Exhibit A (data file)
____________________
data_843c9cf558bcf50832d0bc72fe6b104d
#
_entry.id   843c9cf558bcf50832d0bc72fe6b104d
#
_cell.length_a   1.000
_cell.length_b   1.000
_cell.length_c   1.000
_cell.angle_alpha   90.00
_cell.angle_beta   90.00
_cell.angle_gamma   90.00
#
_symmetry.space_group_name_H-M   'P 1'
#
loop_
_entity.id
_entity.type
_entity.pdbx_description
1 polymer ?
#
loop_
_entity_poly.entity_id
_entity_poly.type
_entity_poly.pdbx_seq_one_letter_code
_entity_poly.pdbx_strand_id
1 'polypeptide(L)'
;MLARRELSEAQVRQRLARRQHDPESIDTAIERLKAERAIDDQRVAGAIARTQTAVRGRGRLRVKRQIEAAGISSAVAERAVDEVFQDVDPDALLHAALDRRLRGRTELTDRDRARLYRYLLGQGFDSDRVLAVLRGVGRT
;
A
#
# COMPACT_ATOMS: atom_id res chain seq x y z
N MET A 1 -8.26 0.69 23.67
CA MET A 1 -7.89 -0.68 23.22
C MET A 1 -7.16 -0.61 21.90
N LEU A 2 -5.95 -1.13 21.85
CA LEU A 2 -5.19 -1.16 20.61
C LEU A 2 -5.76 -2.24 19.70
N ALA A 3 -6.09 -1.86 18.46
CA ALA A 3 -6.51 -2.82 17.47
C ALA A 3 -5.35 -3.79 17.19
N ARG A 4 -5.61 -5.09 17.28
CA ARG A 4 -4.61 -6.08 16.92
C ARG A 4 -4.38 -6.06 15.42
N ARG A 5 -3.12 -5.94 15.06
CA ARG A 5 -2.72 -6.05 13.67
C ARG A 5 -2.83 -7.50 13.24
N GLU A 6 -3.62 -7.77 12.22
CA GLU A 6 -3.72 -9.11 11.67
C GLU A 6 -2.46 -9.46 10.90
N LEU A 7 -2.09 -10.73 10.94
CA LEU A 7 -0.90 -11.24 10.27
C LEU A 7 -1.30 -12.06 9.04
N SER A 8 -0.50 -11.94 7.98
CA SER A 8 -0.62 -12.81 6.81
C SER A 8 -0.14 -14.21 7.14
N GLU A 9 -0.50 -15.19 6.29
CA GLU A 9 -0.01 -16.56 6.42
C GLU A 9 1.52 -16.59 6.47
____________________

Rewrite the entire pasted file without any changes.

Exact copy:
data_843c9cf558bcf50832d0bc72fe6b104d
#
_entry.id   843c9cf558bcf50832d0bc72fe6b104d
#
_cell.length_a   1.000
_cell.length_b   1.000
_cell.length_c   1.000
_cell.angle_alpha   90.00
_cell.angle_beta   90.00
_cell.angle_gamma   90.00
#
_symmetry.space_group_name_H-M   'P 1'
#
loop_
_entity.id
_entity.type
_entity.pdbx_description
1 polymer ?
#
loop_
_entity_poly.entity_id
_entity_poly.type
_entity_poly.pdbx_seq_one_letter_code
_entity_poly.pdbx_strand_id
1 'polypeptide(L)'
;MLARRELSEAQVRQRLARRQHDPESIDTAIERLKAERAIDDQRVAGAIARTQTAVRGRGRLRVKRQIEAAGISSAVAERAVDEVFQDVDPDALLHAALDRRLRGRTELTDRDRARLYRYLLGQGFDSDRVLAVLRGVGRT
;
A
#
# COMPACT_ATOMS: atom_id res chain seq x y z
N MET A 1 -8.26 0.69 23.67
CA MET A 1 -7.89 -0.68 23.22
C MET A 1 -7.16 -0.61 21.90
N LEU A 2 -5.95 -1.13 21.85
CA LEU A 2 -5.19 -1.16 20.61
C LEU A 2 -5.76 -2.24 19.70
N ALA A 3 -6.09 -1.86 18.46
CA ALA A 3 -6.51 -2.82 17.47
C ALA A 3 -5.35 -3.79 17.19
N ARG A 4 -5.61 -5.09 17.28
CA ARG A 4 -4.61 -6.08 16.92
C ARG A 4 -4.38 -6.06 15.42
N ARG A 5 -3.12 -5.94 15.06
CA ARG A 5 -2.72 -6.05 13.67
C ARG A 5 -2.83 -7.50 13.24
N GLU A 6 -3.62 -7.77 12.22
CA GLU A 6 -3.72 -9.11 11.67
C GLU A 6 -2.46 -9.46 10.90
N LEU A 7 -2.09 -10.73 10.94
CA LEU A 7 -0.90 -11.24 10.27
C LEU A 7 -1.30 -12.06 9.04
N SER A 8 -0.50 -11.94 7.98
CA SER A 8 -0.62 -12.81 6.81
C SER A 8 -0.14 -14.21 7.14
N GLU A 9 -0.50 -15.19 6.29
CA GLU A 9 -0.01 -16.56 6.42
C GLU A 9 1.52 -16.59 6.47